MicroStrategy adds another billion dollars of Bitcoin to its balance sheet.

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Michael Saylor, the chief executive of the business intelligence software firm MicroStrategy, believes deeply in Bitcoin and has urged other companies to shift their corporate cash into the cryptocurrency. That’s what MicroStrategy has been doing, in a bigger way than the others that have put Bitcoin on their balance sheets, the DealBook newsletter reports.

On Wednesday, MicroStrategy announced a $1 billion Bitcoin purchase, bringing its total spending on the cryptocurrency to more than $2 billion since the summer. MicroStrategy “remains focused on two corporate strategies,” Mr. Saylor said in a statement: expanding its software business and “acquiring and holding Bitcoin.” The company’s finance chief, Phong Le, said Bitcoin investments complemented the software business “by enhancing awareness of our brand and providing opportunities to secure new customers.”

Bitcoin’s price is currently double the average cost that MicroStrategy paid for them, implying a gain of nearly $2.5 billion. Before it started buying Bitcoin in August, MicroStrategy’s market capitalization was just over $1 billion. It is now nearly $8 billion, with its Bitcoin holdings overshadowing its software business.

“It’s amazing that a board of directors allowed this,” said Marc Lichtenfeld, a financial adviser, citing Bitcoin’s extreme volatility and its tenuous link to the company’s software business. Buying crypto in enormous amounts as a marketing tool will not affect the fundamental prospects of MicroStrategy’s business by adding to its earnings and cash flow, he noted.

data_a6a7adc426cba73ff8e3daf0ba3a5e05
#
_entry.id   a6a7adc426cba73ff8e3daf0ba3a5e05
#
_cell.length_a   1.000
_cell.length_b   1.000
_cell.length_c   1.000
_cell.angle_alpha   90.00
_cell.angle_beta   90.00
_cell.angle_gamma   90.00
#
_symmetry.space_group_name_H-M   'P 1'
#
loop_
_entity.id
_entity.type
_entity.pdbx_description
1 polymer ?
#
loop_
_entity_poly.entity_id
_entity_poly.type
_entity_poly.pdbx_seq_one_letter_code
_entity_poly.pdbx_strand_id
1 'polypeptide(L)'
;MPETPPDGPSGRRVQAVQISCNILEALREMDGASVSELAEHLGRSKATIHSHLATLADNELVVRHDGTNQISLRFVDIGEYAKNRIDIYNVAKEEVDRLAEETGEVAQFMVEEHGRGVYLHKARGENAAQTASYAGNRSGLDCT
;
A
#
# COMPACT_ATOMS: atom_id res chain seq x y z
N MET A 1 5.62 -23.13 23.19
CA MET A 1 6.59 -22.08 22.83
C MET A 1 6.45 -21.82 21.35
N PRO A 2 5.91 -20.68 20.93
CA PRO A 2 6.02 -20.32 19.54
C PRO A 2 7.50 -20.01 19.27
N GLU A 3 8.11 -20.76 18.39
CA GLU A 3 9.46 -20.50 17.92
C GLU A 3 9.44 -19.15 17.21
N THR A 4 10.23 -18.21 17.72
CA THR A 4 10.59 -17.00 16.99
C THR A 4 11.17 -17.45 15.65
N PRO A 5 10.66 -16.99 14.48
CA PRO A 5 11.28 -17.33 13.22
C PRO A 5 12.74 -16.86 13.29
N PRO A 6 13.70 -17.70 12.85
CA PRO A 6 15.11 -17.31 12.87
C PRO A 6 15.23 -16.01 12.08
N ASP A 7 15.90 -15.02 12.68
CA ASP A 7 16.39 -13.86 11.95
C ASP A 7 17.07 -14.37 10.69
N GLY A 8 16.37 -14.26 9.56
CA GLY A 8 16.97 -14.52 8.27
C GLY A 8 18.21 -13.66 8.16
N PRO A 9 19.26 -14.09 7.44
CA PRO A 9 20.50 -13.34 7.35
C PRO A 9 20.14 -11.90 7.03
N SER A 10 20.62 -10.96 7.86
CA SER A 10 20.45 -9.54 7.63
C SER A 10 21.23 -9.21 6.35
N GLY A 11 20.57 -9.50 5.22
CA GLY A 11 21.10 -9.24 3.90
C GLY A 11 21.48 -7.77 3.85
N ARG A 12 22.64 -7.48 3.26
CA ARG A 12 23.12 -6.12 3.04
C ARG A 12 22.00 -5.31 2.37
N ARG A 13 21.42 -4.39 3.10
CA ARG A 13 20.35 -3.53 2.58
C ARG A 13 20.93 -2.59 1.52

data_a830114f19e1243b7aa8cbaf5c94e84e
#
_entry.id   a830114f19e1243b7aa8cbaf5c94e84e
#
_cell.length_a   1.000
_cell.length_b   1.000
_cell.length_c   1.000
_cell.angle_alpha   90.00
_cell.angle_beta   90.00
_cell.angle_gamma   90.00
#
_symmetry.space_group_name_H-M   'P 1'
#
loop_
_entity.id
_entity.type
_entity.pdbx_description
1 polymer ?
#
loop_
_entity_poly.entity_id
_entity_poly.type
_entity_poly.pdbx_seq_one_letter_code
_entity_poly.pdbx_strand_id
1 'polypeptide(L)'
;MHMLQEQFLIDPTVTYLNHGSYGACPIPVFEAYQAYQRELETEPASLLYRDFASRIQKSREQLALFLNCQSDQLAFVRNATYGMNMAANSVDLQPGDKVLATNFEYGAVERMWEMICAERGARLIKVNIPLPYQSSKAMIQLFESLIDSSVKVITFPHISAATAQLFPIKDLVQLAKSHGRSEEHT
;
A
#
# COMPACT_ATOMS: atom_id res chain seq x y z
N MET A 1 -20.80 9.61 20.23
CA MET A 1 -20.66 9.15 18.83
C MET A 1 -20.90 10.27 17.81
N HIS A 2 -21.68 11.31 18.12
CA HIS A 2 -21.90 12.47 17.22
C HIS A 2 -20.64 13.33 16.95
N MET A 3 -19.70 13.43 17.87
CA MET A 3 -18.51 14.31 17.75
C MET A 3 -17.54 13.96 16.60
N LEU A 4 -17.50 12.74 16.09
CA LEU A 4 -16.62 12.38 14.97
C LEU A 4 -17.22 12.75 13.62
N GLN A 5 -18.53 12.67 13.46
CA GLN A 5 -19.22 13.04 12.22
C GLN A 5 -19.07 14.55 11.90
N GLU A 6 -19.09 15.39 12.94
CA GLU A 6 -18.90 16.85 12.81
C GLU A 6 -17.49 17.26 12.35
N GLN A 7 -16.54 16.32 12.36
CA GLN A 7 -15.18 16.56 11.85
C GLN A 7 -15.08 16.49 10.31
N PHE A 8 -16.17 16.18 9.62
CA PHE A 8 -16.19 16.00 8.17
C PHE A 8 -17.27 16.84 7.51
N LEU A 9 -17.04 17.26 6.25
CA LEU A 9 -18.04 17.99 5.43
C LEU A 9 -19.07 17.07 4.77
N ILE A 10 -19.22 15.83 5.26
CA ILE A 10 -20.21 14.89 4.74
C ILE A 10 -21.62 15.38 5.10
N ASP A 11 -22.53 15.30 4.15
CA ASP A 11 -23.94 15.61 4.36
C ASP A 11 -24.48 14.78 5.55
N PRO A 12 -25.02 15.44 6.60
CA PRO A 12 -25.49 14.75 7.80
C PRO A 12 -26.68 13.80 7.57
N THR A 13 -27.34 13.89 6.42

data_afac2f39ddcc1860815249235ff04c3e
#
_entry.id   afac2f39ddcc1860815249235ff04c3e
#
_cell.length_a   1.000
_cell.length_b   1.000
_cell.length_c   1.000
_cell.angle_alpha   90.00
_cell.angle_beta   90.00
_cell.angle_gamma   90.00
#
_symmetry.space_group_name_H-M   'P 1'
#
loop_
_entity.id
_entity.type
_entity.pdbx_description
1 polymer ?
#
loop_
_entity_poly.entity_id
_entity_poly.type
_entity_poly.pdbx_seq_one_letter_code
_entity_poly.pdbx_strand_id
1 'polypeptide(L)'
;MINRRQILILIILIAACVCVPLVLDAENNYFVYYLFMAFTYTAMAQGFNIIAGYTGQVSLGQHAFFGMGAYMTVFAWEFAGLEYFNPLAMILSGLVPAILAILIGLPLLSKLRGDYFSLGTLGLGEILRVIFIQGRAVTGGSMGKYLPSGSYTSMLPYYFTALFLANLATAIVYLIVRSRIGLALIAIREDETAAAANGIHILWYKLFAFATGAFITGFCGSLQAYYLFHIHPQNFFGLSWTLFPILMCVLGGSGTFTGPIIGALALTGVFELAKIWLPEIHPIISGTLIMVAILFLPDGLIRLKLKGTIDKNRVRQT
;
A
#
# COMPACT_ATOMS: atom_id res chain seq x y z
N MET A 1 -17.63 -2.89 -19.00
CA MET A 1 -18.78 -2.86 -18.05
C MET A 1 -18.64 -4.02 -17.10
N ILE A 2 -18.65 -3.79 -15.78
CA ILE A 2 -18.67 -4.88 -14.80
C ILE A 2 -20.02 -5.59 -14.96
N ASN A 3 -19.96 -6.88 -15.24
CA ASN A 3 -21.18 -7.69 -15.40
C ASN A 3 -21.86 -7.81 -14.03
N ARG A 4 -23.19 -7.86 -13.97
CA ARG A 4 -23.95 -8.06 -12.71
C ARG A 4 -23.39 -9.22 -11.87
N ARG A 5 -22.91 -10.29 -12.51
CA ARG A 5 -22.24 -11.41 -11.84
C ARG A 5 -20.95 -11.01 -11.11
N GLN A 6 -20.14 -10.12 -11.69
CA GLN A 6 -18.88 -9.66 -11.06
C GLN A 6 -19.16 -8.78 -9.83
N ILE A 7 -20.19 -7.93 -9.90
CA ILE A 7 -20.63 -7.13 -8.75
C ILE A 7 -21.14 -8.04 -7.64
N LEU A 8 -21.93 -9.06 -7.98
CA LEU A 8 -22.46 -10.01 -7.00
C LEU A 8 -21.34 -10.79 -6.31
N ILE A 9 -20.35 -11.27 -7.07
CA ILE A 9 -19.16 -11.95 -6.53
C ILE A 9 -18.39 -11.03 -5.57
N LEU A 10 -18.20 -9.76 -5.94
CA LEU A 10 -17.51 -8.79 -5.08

“Regulators could have concerns,” said Richard Levin, a fintech lawyer at Nelson Mullins. “Any publicly traded company bringing a digital asset onto its balance sheet needs to proceed with caution.” It’s fine to buy an asset because it is appreciating, Mr. Levin said, but companies need to tread carefully to avoid the appearance that they are acquiring it to generate hype.

MicroStrategy isn’t alone in acquiring Bitcoin. The payments company Square announced a $170 million purchase this week and Tesla bought $1.5 billion worth of Bitcoin earlier this month. But money is Square’s business, and Tesla’s purchase was a much smaller share of its corporate cash, less than 10 percent (not around 1 percent, as was previously reported here).

Companies that previously reoriented their businesses around cryptocurrency — beyond just buying a lot of it, like MicroStrategy — have run into trouble with the financial regulators in the past, like Overstock, the retailer and token purveyor, and Long Blockchain, the rebranded iced-tea maker that was delisted this week.

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